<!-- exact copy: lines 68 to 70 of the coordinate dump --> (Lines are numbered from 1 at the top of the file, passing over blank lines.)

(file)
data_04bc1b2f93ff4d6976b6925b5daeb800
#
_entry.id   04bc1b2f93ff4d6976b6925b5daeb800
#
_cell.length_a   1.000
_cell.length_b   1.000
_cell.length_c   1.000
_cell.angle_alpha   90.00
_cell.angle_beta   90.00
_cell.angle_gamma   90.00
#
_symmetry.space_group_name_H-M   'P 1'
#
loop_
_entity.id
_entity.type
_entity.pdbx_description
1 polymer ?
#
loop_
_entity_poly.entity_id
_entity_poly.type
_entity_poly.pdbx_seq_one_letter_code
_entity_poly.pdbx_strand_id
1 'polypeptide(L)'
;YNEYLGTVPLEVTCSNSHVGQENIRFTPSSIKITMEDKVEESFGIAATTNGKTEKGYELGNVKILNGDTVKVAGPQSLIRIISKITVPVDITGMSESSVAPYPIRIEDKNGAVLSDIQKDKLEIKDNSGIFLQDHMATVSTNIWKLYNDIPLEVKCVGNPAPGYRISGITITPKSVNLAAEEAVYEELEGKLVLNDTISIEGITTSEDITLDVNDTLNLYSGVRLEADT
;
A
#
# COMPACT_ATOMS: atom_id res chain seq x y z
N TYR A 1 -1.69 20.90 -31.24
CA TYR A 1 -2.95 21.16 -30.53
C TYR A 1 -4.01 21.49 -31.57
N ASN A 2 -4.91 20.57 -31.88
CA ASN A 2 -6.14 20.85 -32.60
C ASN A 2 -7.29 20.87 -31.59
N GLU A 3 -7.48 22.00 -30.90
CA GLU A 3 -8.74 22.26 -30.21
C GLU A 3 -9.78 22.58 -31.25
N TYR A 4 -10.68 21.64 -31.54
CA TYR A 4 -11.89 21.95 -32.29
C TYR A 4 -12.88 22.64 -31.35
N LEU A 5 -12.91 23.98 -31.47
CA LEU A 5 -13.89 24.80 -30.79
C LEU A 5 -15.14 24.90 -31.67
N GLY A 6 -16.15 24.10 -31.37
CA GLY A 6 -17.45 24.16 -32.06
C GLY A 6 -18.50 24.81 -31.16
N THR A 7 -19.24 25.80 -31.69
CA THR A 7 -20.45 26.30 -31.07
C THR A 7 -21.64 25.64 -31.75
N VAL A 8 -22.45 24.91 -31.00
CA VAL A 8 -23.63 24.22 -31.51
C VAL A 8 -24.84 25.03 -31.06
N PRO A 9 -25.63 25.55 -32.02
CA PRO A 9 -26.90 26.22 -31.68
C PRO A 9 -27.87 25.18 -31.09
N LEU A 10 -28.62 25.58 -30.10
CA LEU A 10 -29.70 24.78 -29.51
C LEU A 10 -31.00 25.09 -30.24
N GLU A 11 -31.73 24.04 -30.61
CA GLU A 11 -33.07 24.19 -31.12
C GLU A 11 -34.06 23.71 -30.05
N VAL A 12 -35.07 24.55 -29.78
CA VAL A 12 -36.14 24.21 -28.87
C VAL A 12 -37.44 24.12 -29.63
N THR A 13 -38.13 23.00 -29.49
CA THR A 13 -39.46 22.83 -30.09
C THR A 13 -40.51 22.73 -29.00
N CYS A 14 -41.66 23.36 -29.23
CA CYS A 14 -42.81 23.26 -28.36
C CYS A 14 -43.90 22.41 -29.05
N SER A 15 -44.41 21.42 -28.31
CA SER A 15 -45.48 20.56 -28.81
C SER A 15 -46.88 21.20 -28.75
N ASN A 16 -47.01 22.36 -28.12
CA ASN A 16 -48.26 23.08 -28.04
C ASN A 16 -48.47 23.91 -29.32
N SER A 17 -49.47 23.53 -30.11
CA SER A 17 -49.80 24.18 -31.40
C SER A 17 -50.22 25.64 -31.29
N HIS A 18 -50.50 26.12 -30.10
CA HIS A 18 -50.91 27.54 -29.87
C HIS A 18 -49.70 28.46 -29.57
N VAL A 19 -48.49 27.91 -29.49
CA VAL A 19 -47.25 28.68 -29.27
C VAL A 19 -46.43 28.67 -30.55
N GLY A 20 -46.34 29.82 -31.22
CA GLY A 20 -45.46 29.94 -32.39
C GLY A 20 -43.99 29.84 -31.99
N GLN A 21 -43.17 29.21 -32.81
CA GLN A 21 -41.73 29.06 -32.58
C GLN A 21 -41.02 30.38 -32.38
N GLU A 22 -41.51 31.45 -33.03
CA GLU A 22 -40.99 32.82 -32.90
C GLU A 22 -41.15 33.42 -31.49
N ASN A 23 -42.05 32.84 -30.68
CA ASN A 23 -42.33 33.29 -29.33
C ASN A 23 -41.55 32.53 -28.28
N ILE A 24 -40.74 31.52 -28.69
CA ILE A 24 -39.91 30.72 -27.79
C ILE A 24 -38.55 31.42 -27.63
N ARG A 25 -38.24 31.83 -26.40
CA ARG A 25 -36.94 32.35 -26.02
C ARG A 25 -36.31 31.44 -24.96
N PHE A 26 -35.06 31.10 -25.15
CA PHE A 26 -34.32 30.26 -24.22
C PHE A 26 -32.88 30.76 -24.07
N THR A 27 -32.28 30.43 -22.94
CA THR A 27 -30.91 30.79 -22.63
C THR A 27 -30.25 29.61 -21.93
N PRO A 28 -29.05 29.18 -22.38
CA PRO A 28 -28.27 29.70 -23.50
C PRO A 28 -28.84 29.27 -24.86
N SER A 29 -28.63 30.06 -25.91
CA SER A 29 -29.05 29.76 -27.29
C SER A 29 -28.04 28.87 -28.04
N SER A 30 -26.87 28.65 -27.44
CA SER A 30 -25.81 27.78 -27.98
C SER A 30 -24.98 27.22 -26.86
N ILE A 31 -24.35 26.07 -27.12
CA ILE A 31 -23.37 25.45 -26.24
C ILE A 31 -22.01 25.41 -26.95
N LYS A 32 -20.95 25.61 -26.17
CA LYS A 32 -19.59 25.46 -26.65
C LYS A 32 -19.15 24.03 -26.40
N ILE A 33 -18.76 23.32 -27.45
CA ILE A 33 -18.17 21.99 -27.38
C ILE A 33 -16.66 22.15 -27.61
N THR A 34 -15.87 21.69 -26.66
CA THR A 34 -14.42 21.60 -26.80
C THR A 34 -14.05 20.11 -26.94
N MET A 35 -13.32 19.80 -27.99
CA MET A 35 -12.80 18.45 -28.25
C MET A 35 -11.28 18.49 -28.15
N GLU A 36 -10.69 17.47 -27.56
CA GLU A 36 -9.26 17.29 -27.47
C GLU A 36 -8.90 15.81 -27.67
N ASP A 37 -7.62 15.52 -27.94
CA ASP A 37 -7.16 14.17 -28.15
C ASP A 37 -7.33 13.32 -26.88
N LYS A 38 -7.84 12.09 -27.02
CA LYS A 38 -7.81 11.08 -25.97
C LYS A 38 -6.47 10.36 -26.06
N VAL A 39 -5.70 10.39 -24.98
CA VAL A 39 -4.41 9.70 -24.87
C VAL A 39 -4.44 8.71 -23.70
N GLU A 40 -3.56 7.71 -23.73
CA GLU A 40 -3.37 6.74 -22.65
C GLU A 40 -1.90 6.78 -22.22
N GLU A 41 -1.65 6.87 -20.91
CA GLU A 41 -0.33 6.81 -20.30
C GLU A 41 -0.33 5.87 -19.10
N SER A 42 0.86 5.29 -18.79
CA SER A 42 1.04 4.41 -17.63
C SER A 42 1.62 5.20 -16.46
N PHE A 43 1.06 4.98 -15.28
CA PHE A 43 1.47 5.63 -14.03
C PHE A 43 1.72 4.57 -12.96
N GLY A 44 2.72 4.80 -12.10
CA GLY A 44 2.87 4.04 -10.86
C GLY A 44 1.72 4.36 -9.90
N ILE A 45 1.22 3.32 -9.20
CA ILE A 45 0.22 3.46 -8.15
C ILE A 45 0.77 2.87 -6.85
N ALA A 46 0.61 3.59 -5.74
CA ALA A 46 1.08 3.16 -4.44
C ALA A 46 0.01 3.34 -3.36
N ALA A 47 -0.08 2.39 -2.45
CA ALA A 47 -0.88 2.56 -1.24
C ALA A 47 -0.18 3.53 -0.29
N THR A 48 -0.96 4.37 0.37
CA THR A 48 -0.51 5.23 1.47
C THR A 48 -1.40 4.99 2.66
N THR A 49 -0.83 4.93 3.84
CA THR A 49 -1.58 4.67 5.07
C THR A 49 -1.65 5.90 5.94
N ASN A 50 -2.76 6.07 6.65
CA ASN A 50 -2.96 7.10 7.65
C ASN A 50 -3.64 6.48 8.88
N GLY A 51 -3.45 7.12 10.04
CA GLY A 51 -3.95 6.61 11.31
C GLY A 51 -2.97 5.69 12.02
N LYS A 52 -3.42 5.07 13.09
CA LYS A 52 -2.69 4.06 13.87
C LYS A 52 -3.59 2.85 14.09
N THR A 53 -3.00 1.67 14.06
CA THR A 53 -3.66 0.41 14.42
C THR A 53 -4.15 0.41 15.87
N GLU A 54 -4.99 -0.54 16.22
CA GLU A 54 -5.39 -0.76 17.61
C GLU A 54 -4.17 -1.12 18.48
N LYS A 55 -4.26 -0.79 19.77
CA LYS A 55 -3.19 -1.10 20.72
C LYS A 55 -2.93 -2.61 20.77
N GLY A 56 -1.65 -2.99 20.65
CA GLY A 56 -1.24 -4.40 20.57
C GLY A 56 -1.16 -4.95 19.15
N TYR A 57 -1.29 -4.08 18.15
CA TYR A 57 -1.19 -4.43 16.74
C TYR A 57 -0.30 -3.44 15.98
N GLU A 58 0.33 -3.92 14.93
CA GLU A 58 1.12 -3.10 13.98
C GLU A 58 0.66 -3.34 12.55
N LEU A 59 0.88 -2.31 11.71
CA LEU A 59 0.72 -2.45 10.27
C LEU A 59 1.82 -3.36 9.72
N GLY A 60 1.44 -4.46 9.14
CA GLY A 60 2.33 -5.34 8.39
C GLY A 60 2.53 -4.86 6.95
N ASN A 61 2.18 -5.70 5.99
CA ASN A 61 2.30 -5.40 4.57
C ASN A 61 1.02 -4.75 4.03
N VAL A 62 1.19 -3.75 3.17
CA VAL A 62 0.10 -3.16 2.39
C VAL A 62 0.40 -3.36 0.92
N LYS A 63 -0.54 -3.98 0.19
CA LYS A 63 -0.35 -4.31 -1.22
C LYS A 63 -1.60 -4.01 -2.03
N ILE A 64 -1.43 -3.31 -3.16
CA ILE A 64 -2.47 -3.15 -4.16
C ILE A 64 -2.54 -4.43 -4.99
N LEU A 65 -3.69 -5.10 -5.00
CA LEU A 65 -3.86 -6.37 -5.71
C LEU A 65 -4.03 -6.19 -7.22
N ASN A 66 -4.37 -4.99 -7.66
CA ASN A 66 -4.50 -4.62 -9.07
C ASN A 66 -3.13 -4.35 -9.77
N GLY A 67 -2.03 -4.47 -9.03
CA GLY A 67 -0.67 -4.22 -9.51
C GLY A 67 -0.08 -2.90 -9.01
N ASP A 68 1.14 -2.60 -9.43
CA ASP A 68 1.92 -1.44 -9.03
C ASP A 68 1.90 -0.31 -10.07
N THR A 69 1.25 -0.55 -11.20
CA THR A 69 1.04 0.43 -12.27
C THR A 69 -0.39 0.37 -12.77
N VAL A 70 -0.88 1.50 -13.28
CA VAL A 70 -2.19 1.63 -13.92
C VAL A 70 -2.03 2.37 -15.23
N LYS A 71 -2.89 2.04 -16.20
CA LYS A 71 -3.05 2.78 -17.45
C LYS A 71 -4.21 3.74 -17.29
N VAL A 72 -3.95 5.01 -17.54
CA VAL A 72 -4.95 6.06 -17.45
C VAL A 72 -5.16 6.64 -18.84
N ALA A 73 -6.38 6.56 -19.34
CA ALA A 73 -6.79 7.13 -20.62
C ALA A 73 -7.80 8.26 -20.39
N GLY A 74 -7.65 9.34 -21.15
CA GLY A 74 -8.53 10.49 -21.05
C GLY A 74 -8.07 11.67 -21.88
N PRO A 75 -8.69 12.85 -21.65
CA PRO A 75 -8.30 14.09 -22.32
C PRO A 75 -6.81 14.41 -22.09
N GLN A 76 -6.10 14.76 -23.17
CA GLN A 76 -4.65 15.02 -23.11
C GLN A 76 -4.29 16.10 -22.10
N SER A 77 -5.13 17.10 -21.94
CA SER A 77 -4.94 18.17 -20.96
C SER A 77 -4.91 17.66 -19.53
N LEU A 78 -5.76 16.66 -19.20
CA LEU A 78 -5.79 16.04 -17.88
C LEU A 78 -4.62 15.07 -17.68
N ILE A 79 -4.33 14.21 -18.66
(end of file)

CA THR A 13 -39.46 22.83 -30.09
C THR A 13 -40.51 22.73 -29.00
N CYS A 14 -41.66 23.36 -29.23